We have to choose how to react.   

Racism is only a belief. Racism is only a belief.

Racism is only a belief… until it manifests in the streets.

D’Auria lightheartedly said, “that crazy white lady wasn’t that crazy: she was smart enough to run!”

We laughed it off, purchased some replacement beer from Whole Foods and started toward the party. Passing back over the scene of the crime, I stopped to kick the shattered glass off the sidewalk and into the street. A Caucasian couple walked past. The lady of the duo thanked me for cleaning up the neighborhood. I laughed silently,told the couple to have a good evening, and then took off to my destination.

Just before D’Auria and I entered the house party, she looked down on the pavement: she found $60 folded on the ground. We split it.

My beer money was restored, and so was my understanding of racism.

God bless America.  

The Immortal Life of Henrietta Lacks: An ethical look at an unethical story.


ImageA book report by Pendarvis Harshaw.

The subject matter: An African American woman whose cells have influenced the world over, and are the basis for most modern medicines; yet few know her story.

The subjectivity: a writer who is unashamed to identify herself, her background, and her stance on the subject at hand.

The substance: a story that brings together modern medicine, racism, sexism and gives more evidence to just how deeply these forms of discrimination are rooted in our society.

Rebecca Skloot received court records, she dug up health records… and she even got family records– which traced the lineage of one African American family back to its enslaved ancestors. There are laws that impede a journalist from obtaining health records; it’s not unheard of for those barriers to be crossed. But getting records on the family of enslaved individuals almost defies the laws of physics. It’s hard enough for African Americans to contact relatives and develop a comprehensive picture of their family tree; I’m amazed that a white woman from Oregon would be able to do so, so vividly.

Skloot is a journalist with a knack for science; a woman who heard about Henrietta Lacks cells as a youth, and has been chasing that unicorn ever since.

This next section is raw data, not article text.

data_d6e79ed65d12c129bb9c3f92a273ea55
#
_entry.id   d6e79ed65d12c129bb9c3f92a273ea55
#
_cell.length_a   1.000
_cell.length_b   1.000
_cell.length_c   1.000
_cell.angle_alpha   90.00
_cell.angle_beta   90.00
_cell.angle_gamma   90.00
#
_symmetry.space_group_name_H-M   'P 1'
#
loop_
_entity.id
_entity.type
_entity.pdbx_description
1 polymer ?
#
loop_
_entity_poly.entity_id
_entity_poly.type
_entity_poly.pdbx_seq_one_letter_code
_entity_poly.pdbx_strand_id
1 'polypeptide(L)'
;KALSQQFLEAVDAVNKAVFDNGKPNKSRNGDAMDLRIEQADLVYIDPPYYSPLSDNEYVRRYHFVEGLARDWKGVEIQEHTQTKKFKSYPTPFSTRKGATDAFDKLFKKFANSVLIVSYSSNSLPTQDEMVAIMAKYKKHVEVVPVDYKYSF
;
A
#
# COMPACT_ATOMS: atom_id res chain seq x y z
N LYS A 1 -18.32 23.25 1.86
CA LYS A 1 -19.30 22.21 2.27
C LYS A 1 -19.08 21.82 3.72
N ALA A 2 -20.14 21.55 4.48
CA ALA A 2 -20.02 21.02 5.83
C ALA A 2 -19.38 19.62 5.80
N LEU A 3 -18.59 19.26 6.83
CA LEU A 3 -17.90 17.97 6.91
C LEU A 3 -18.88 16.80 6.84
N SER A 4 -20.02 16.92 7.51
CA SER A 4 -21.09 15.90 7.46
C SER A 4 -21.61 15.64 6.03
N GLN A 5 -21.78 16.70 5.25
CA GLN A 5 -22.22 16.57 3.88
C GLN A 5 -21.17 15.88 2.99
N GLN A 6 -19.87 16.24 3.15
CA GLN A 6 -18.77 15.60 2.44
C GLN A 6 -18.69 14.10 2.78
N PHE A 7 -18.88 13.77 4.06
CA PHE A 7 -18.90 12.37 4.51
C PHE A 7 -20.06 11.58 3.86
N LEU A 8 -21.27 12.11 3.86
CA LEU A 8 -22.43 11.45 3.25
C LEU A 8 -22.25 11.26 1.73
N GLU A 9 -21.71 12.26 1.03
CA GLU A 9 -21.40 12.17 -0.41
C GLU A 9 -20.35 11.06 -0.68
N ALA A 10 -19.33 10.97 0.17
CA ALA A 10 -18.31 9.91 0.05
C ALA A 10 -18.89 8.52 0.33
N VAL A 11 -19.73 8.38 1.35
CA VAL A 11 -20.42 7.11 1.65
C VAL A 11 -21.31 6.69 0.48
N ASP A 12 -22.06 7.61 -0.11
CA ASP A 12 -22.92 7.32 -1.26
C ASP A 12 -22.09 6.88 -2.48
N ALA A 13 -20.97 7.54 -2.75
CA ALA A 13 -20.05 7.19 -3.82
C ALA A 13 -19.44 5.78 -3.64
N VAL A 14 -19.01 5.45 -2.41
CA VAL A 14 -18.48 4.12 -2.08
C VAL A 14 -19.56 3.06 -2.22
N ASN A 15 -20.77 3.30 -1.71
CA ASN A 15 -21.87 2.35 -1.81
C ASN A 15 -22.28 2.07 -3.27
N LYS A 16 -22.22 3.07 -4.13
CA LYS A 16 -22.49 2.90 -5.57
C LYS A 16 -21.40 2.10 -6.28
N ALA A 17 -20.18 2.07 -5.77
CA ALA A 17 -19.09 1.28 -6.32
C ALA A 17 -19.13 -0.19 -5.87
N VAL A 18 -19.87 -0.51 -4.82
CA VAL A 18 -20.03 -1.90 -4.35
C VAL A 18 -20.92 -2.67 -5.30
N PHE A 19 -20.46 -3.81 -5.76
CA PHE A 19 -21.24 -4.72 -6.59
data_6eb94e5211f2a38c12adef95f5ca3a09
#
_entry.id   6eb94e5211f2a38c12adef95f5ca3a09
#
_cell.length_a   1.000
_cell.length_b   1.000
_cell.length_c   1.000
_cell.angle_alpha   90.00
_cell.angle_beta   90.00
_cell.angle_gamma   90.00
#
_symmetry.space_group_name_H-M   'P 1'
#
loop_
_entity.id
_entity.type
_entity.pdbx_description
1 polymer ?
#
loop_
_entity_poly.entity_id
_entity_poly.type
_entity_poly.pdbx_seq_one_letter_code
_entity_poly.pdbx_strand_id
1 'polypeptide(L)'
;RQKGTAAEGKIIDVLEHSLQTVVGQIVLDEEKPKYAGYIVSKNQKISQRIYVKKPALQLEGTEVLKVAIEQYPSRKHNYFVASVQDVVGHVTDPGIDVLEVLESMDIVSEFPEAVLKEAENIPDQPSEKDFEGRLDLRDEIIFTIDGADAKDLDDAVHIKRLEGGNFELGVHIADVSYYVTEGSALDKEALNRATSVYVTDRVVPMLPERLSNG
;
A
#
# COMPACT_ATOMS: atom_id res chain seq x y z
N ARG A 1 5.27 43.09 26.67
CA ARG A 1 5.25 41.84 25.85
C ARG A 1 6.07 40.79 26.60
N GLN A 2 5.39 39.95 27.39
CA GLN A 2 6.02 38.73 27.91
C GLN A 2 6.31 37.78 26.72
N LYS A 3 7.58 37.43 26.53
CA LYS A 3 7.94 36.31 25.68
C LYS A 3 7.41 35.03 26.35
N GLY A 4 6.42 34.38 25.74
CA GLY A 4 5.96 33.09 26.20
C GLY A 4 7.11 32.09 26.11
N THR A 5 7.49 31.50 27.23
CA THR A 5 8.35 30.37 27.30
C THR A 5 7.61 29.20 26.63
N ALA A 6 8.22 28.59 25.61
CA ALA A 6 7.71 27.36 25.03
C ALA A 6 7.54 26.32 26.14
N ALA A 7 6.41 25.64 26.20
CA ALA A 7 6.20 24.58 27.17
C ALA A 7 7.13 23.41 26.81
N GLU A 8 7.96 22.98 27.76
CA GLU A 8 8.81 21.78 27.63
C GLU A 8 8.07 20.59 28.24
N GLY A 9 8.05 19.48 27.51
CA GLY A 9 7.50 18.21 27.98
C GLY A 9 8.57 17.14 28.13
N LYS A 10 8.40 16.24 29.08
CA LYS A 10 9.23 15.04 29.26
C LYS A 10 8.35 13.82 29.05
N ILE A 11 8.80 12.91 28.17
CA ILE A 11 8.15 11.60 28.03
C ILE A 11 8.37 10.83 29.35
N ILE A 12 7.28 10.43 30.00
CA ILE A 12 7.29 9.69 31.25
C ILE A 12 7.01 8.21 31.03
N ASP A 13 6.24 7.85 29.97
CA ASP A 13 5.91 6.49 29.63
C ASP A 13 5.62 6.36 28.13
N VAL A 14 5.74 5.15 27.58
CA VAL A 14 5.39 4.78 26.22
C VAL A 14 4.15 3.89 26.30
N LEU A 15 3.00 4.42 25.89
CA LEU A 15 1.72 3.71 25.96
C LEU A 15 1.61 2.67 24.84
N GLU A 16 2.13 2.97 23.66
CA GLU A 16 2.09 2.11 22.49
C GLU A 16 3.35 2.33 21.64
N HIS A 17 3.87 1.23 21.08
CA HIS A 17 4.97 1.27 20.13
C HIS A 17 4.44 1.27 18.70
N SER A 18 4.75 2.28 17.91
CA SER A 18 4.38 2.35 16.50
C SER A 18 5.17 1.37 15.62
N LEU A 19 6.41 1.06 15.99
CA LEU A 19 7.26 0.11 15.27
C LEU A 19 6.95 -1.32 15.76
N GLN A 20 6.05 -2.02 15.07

The unicorn, as my classmates at UC Berkeley’s Journalism school have defined it, is the perfect story.

In chasing down the unicorn, she succeeded. She left voicemails and went on wild goose chases that left her stranded in random parts of Baltimore, and she overcame. In not having access to the family, medical records, and little help from the snide doctors who were elderly and succumbing to diseases many of them worked to cure, she respectfully persevered.

She came out with a great story; she captured the unicorn.

The unicorn is the perfect story: the drama, the universal appeal, the characters and the resources to actually tell the story.

Although, in some senses, the unicorn had already been captured. Science articles, a Rolling Stone Piece, and a BBC documentary are just three of the many outlets that covered the HeLa story; so what makes Skloot’s tale any different?

Maybe it was the fact that it wasn’t the HeLa story, as much as it was the Henrietta Lacks story. The story of a woman who birthed five children, maintained pristine red toenail paint, and had few photos aside from the iconic one of her standing with her hands on her hips. Henrietta Lacks, an African American woman who fell victim to medical malpractice, and in turn rose to post-mortem medical infamy.

It’s an ethical look at one of the most unethical stories the world should have heard of, but still I question some of the ethics of the reporter.

I’d be gullible if I didn’t question her quotes and her details. The verbatim dialog, back and forth between her and her interview subjects, the type of sandwich the laboratory assistant ate on the day the cells first came into the lab. As a practicing journalist, I question how she could manage to remember all of these details from the first encounter with people—or was she rolling up to the scene with the audio recorder rolling and journalist notepad in hand? Was she walking into old Southern Black folks’ houses with a machine in their face, documenting their every last breath?

Her details are immaculate. They add the color need to carry a science story into the hearts of those concerned with the human story. But as a journalist, the first rule is to question everything—susceptibility is for suckers.